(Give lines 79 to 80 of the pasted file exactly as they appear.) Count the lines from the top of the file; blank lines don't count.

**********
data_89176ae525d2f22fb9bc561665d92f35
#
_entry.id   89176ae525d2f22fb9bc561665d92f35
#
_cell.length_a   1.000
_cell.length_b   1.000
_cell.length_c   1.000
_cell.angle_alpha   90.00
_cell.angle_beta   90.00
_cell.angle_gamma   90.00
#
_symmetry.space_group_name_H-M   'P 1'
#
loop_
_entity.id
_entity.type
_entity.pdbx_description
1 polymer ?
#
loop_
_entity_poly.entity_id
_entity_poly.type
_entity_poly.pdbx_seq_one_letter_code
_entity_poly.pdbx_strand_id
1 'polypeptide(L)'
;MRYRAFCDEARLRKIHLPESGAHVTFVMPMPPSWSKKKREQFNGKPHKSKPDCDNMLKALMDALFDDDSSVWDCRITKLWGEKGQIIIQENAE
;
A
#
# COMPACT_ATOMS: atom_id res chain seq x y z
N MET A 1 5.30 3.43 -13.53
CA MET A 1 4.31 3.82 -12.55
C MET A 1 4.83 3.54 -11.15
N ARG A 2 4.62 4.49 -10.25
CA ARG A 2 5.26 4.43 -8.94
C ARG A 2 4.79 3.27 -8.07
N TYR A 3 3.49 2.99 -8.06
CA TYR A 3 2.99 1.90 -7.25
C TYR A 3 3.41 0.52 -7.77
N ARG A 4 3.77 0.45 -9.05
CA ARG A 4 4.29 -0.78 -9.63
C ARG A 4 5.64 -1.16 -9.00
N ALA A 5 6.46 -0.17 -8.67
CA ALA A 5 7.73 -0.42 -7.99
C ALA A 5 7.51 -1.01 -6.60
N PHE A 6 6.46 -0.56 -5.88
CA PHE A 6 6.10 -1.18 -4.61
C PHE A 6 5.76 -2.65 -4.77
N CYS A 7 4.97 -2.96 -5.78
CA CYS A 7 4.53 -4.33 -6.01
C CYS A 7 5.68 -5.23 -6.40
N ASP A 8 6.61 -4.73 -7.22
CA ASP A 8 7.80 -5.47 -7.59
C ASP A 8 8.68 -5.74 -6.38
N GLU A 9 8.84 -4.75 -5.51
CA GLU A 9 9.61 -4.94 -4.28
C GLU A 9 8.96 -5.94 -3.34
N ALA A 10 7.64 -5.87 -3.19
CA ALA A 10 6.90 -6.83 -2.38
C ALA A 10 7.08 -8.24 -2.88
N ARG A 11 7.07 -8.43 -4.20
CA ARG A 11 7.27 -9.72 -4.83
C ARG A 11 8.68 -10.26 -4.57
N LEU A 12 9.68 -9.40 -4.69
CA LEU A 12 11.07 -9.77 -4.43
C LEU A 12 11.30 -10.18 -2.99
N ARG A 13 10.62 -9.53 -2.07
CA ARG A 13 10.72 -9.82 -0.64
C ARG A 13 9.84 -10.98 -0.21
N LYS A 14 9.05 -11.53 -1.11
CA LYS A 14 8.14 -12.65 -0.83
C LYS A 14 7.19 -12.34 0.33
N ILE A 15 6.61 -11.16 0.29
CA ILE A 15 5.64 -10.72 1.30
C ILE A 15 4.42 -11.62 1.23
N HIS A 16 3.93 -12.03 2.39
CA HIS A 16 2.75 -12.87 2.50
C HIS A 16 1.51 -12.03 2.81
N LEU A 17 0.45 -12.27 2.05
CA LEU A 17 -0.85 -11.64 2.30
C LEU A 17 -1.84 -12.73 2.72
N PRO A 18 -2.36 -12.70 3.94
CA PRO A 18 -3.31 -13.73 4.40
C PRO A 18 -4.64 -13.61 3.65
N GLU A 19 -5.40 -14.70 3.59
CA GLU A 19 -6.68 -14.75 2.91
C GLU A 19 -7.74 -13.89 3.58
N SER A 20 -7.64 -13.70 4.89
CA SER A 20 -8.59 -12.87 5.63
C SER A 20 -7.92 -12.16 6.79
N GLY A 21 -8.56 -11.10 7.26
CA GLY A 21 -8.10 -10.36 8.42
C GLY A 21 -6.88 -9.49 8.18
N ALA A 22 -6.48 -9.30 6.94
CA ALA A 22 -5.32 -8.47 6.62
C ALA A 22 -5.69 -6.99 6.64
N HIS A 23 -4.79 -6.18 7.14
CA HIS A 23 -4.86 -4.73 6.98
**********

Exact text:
N LEU A 17 0.45 -12.27 2.05
CA LEU A 17 -0.85 -11.64 2.30